Since the last review, we solidified the workflow through which we’re going to be contributing to the project. For each task, we’re going to be creating a branch. Then, after committing it the new branch, we’re going to be creating a pull request for it that we’ll use for development. As we commit, the commit history will appear on the pull request in our GitHub repository, and the progress of the component can be commented on and tracked by others. Once the component is done, we’ll leave a comment saying so, and then it will be be reviewed and pulled into the main branch.

There was a bit of a hold up for some time because we are required to use Google’s Angular Material Design were struggling to identify exactly where to find that. We didn’t entirely realize that the Angular Material Design library was exactly that. Once we did though, we updated the master branch so that all future branches would have compatibility with Angular Material. Our group in particular had already made a branch called Questionnaire-Form before we got it working with Material Design, so we elected to delete this branch and create a new one, named Q-Form.

Also, from what I’ve heard, our back-end plan is currently not going as anticipated. In the beginning, we had plans to either use mocking or to create a server with fake information that we could draw upon. Then, last sprint, we had established that we were going to be using mocking and tying that in to different services that our front end components needed to use. However, it seems as though we don’t fully understand how the back end is currently implemented, and it’s something that we’ll likely need our professor to look even further into before we dive in.

If I could change one thing about how this work has been going, it would definitely be to do more work more often. Currently I think it should be entirely possible to be finishing components almost weekly, and it seems as though no one in the class has been doing that. At least, they haven’t been pushed to the master branch if there has been significant work. However, hold ups with sorting out the development environment and getting material design to function have been a major slow-down, so it is understandable that things haven’t been getting done as fast as we had anticipated.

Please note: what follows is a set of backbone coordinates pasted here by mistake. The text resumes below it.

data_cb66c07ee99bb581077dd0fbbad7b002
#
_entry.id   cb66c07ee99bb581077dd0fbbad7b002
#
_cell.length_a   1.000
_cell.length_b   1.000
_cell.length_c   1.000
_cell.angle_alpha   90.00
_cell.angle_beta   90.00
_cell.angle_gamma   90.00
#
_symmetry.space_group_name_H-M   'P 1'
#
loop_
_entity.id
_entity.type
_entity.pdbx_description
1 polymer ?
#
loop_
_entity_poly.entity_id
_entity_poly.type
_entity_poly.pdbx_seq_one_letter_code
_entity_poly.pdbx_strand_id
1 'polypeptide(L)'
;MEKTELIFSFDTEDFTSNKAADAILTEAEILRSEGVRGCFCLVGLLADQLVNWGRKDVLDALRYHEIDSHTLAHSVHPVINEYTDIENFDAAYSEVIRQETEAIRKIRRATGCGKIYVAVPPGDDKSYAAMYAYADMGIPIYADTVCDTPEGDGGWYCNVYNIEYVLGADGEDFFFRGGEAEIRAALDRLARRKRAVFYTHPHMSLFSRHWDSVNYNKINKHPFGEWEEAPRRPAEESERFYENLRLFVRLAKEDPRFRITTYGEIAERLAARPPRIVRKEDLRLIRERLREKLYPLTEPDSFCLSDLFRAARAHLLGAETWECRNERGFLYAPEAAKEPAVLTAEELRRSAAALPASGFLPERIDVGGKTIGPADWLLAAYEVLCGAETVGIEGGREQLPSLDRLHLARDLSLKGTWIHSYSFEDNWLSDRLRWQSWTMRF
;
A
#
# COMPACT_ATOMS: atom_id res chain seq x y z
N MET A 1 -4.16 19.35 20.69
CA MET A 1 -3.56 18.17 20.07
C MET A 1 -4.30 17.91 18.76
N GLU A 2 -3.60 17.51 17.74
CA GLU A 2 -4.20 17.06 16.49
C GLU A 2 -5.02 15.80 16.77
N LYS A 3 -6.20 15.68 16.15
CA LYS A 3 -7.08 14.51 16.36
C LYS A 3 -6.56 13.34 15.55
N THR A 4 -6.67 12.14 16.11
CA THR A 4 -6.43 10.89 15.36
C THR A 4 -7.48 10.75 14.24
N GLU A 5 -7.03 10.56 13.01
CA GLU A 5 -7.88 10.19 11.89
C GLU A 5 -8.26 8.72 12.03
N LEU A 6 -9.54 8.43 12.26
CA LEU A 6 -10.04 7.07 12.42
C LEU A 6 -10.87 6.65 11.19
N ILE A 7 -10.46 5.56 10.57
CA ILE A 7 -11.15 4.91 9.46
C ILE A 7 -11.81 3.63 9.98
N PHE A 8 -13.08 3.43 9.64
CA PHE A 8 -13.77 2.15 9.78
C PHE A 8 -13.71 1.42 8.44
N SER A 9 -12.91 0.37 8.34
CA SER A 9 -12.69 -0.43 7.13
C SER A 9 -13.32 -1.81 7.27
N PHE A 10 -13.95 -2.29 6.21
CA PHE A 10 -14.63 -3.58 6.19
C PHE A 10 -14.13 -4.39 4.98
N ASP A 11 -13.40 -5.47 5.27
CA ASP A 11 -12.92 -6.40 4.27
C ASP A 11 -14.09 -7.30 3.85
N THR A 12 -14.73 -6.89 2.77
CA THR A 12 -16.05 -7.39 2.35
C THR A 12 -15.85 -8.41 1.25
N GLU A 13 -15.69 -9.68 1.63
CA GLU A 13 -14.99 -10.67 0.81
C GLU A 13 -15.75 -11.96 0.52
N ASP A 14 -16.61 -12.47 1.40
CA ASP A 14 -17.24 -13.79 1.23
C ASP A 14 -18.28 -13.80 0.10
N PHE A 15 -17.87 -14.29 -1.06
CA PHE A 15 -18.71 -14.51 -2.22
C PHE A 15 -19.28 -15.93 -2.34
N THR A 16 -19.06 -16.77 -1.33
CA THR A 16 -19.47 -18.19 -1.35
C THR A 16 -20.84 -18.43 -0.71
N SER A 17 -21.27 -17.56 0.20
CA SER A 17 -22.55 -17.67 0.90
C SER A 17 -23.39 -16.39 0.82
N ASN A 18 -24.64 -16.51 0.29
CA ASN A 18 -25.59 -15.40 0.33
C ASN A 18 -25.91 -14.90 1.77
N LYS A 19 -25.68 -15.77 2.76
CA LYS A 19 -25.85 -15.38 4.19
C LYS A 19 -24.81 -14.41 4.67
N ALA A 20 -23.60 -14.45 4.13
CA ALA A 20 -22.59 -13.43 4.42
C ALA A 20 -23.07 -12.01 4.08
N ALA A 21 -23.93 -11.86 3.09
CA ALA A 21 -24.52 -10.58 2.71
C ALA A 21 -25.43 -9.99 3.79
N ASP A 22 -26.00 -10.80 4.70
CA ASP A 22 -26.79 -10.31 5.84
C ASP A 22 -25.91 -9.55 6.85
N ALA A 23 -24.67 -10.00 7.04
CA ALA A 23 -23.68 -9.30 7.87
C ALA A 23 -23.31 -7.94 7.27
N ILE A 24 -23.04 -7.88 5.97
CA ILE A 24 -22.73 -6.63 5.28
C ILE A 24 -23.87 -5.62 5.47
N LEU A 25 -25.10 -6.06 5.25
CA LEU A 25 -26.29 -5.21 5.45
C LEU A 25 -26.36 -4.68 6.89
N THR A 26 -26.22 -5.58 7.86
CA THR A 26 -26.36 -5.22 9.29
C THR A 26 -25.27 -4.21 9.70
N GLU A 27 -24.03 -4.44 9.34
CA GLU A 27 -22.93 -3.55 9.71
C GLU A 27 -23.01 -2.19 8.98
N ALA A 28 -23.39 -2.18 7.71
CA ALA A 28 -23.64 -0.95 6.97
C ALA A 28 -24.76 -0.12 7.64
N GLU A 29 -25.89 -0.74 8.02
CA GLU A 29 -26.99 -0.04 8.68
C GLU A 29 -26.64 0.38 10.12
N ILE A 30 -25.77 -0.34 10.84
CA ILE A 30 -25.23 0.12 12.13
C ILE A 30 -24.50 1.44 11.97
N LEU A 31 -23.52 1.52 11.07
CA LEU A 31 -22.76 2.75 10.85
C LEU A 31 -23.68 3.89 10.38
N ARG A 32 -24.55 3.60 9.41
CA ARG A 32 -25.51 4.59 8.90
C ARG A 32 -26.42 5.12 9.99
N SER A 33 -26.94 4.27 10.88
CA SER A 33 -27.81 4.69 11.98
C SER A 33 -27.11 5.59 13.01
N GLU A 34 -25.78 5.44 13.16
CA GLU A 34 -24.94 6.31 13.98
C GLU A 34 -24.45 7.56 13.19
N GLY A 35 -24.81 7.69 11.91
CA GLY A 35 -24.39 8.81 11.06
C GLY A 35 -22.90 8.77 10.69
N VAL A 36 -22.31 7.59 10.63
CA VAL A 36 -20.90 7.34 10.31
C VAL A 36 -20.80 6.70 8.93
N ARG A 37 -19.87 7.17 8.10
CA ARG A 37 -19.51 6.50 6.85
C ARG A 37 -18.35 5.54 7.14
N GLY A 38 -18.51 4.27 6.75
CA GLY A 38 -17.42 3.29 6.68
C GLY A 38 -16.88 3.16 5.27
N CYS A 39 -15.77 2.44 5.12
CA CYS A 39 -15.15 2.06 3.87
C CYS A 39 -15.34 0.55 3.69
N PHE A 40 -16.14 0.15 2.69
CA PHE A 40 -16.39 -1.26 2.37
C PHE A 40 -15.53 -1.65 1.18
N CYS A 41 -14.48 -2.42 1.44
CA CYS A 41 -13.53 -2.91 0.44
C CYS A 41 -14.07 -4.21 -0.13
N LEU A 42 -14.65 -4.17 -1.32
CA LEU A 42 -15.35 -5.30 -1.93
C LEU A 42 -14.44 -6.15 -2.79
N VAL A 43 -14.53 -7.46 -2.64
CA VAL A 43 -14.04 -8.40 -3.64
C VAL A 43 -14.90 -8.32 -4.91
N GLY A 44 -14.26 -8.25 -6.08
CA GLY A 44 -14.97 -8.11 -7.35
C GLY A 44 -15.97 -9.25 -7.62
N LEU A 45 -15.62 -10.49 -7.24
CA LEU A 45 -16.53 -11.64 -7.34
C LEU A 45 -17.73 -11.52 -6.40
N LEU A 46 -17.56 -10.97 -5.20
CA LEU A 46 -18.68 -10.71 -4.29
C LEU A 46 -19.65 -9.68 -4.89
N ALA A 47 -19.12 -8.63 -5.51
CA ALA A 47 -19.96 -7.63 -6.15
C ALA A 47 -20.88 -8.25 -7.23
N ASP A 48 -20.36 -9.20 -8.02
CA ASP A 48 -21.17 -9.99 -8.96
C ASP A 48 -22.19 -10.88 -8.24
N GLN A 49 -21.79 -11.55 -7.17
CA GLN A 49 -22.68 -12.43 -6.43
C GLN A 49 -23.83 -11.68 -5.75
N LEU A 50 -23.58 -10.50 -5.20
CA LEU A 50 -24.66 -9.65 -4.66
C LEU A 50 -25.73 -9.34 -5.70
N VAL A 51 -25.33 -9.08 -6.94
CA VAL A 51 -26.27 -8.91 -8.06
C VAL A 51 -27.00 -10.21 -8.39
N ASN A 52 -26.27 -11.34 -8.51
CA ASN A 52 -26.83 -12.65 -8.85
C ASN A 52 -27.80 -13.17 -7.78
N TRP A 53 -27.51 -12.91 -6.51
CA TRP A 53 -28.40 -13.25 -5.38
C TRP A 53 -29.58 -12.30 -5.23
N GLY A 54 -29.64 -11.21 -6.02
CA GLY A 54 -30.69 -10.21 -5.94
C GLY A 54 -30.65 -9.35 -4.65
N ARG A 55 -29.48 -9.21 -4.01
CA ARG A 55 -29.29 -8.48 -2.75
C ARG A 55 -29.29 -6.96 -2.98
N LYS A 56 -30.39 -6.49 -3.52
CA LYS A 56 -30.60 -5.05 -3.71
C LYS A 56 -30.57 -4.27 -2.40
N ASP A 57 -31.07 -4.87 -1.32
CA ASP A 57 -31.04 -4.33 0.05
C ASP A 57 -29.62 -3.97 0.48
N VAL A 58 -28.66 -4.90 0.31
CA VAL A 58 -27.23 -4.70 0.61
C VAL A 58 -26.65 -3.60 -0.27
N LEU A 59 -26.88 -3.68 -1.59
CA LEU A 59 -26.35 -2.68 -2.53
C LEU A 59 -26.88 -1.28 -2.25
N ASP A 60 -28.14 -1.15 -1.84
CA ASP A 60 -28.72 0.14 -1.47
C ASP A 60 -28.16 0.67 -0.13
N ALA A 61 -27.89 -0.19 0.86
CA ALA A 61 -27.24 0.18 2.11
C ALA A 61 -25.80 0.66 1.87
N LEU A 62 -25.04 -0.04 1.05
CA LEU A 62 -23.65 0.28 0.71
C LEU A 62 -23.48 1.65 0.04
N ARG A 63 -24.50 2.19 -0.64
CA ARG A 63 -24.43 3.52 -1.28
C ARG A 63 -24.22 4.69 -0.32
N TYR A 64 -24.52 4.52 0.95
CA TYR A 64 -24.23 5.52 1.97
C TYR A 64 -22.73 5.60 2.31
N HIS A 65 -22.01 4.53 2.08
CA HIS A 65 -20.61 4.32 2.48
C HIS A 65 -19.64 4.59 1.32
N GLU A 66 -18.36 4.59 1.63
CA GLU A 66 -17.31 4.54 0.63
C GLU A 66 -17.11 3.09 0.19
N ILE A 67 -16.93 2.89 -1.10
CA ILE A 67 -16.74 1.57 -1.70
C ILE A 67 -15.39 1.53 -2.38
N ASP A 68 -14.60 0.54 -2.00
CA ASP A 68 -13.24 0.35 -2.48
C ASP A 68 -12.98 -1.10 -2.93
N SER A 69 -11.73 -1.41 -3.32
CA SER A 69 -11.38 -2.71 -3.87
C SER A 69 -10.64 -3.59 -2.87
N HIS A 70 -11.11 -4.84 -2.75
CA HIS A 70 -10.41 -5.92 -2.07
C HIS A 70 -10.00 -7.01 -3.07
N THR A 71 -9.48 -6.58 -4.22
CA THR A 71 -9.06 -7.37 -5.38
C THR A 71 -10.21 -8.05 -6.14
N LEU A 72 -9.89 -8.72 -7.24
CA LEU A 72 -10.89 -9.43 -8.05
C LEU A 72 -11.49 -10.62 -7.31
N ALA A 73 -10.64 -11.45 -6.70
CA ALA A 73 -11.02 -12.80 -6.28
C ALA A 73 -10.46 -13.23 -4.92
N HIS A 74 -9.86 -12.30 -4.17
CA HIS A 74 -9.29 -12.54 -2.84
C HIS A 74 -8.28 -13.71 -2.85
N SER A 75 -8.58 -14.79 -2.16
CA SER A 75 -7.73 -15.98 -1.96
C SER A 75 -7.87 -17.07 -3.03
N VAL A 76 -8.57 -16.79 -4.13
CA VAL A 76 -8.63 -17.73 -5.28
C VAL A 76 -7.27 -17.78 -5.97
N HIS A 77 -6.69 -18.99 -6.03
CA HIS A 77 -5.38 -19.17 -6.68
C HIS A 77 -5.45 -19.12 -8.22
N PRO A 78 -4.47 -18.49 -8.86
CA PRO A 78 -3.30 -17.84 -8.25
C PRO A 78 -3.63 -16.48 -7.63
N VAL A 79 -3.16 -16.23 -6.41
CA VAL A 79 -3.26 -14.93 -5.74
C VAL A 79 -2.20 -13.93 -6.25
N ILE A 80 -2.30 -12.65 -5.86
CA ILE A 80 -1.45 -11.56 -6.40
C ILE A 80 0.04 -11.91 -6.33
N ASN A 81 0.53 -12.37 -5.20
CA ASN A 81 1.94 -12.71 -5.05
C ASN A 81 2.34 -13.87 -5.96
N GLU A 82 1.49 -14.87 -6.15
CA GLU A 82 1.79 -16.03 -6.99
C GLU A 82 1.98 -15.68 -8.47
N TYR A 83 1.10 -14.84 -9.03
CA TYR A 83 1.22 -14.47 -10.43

Going forward, we’re looking to make sure that our new form component on our Q-Form branch works exactly how the Angular Material Form component is designed to work. Right now we have it functioning how it should, with an input field and a submit button, however we’re struggling to get it styled in the exact way that Angular Material is meant to be. Once we cross that hurdle, it’ll be far easier to get components finished, committed, and merged into the master branch.

On to the next one!

From the blog CS@Worcester – James Blash by jwblash and used with permission of the author. All other rights reserved by the author.

“Expose Your Ignorance” Apprenticeship Pattern

I am writing this blog post about the “Expose Your Ignorance” apprenticeship pattern from the Apprenticeship Patterns book. To summarize the idea of this pattern, it is about making known what it is that you do not know in order to learn. People have a tendency of wanting to appear competent and knowledgeable about any job that is expected of them, but faking expertise is counterproductive. It is more helpful to seek knowledge than it is to hide ignorance. I have been looking at job descriptions lately, and many of them are filled with expectations and preferences referring to things I have never worked with before or have minimal experience with. My aptitude is for algorithms and data structures; I have studied and developed and implemented them a lot, for years. When it comes to “technologies”, though, I do not know anything about software development. There are so many languages and frameworks and libraries and acronyms that I am not familiar with because they have never been necessary or relevant before, and now I see that a lot of jobs are expecting proficiency with these tools. I am used to solving problems without extra tools, so in order to work in a new environment where an unfamiliar tool is necessary, it is important to establish that I do not know how to do anything using the tool. Then, I can begin to ask questions and learn how to apply my skills to the new problem. During the CAPSTONE project this semester, for instance, I am required to work with the Angular framework, and a tool for making things with Angular. I have no practical experience with any of these things, so whenever I need to know something in particular, I put out a question, so then I can learn. Rather than going off and trying to learn how to use these utilities, it is much more efficient to begin by seeing whether anybody else around already has an answer. Sharing knowledge and asking questions is a much more practical way to learn about how to work in a new environment.